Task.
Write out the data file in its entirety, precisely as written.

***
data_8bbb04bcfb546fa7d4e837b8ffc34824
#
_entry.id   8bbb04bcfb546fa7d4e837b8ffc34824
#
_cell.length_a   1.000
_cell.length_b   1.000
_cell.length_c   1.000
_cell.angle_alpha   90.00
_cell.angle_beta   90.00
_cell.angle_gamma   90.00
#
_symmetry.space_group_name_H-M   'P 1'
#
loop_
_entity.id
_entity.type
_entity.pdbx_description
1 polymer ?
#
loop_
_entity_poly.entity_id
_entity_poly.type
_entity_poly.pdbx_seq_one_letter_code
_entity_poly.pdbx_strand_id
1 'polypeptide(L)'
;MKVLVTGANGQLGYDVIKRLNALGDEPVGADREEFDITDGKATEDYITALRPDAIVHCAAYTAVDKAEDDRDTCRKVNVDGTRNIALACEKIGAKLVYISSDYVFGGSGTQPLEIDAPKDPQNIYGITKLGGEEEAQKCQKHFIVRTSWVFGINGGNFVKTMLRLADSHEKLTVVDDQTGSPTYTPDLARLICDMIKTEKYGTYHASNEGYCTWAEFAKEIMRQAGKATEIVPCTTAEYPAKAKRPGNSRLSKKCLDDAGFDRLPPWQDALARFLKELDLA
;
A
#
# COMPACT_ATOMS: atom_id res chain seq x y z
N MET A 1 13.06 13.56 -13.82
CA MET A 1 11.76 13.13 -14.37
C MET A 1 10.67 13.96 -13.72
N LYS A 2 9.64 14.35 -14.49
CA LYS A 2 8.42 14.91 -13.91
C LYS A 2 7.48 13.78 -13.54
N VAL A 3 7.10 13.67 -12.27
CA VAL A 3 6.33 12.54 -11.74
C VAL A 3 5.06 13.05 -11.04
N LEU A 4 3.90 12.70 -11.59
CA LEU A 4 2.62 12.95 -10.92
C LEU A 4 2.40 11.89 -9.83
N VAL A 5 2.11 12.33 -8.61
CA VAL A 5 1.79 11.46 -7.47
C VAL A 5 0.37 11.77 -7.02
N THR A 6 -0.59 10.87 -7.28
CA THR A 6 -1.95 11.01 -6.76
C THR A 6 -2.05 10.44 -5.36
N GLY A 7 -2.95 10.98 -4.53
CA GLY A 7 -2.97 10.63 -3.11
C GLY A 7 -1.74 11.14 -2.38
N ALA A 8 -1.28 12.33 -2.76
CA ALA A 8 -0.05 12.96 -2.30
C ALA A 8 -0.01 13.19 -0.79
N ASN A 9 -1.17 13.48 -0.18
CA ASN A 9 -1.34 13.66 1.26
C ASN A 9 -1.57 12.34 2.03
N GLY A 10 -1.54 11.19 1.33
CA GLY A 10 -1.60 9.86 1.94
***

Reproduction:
data_8bbb04bcfb546fa7d4e837b8ffc34824
#
_entry.id   8bbb04bcfb546fa7d4e837b8ffc34824
#
_cell.length_a   1.000
_cell.length_b   1.000
_cell.length_c   1.000
_cell.angle_alpha   90.00
_cell.angle_beta   90.00
_cell.angle_gamma   90.00
#
_symmetry.space_group_name_H-M   'P 1'
#
loop_
_entity.id
_entity.type
_entity.pdbx_description
1 polymer ?
#
loop_
_entity_poly.entity_id
_entity_poly.type
_entity_poly.pdbx_seq_one_letter_code
_entity_poly.pdbx_strand_id
1 'polypeptide(L)'
;MKVLVTGANGQLGYDVIKRLNALGDEPVGADREEFDITDGKATEDYITALRPDAIVHCAAYTAVDKAEDDRDTCRKVNVDGTRNIALACEKIGAKLVYISSDYVFGGSGTQPLEIDAPKDPQNIYGITKLGGEEEAQKCQKHFIVRTSWVFGINGGNFVKTMLRLADSHEKLTVVDDQTGSPTYTPDLARLICDMIKTEKYGTYHASNEGYCTWAEFAKEIMRQAGKATEIVPCTTAEYPAKAKRPGNSRLSKKCLDDAGFDRLPPWQDALARFLKELDLA
;
A
#
# COMPACT_ATOMS: atom_id res chain seq x y z
N MET A 1 13.06 13.56 -13.82
CA MET A 1 11.76 13.13 -14.37
C MET A 1 10.67 13.96 -13.72
N LYS A 2 9.64 14.35 -14.49
CA LYS A 2 8.42 14.91 -13.91
C LYS A 2 7.48 13.78 -13.54
N VAL A 3 7.10 13.67 -12.27
CA VAL A 3 6.33 12.54 -11.74
C VAL A 3 5.06 13.05 -11.04
N LEU A 4 3.90 12.70 -11.59
CA LEU A 4 2.62 12.95 -10.92
C LEU A 4 2.40 11.89 -9.83
N VAL A 5 2.11 12.33 -8.61
CA VAL A 5 1.79 11.46 -7.47
C VAL A 5 0.37 11.77 -7.02
N THR A 6 -0.59 10.87 -7.28
CA THR A 6 -1.95 11.01 -6.76
C THR A 6 -2.05 10.44 -5.36
N GLY A 7 -2.95 10.98 -4.53
CA GLY A 7 -2.97 10.63 -3.11
C GLY A 7 -1.74 11.14 -2.38
N ALA A 8 -1.28 12.33 -2.76
CA ALA A 8 -0.05 12.96 -2.30
C ALA A 8 -0.01 13.19 -0.79
N ASN A 9 -1.17 13.48 -0.18
CA ASN A 9 -1.34 13.66 1.26
C ASN A 9 -1.57 12.34 2.03
N GLY A 10 -1.54 11.19 1.33
CA GLY A 10 -1.60 9.86 1.94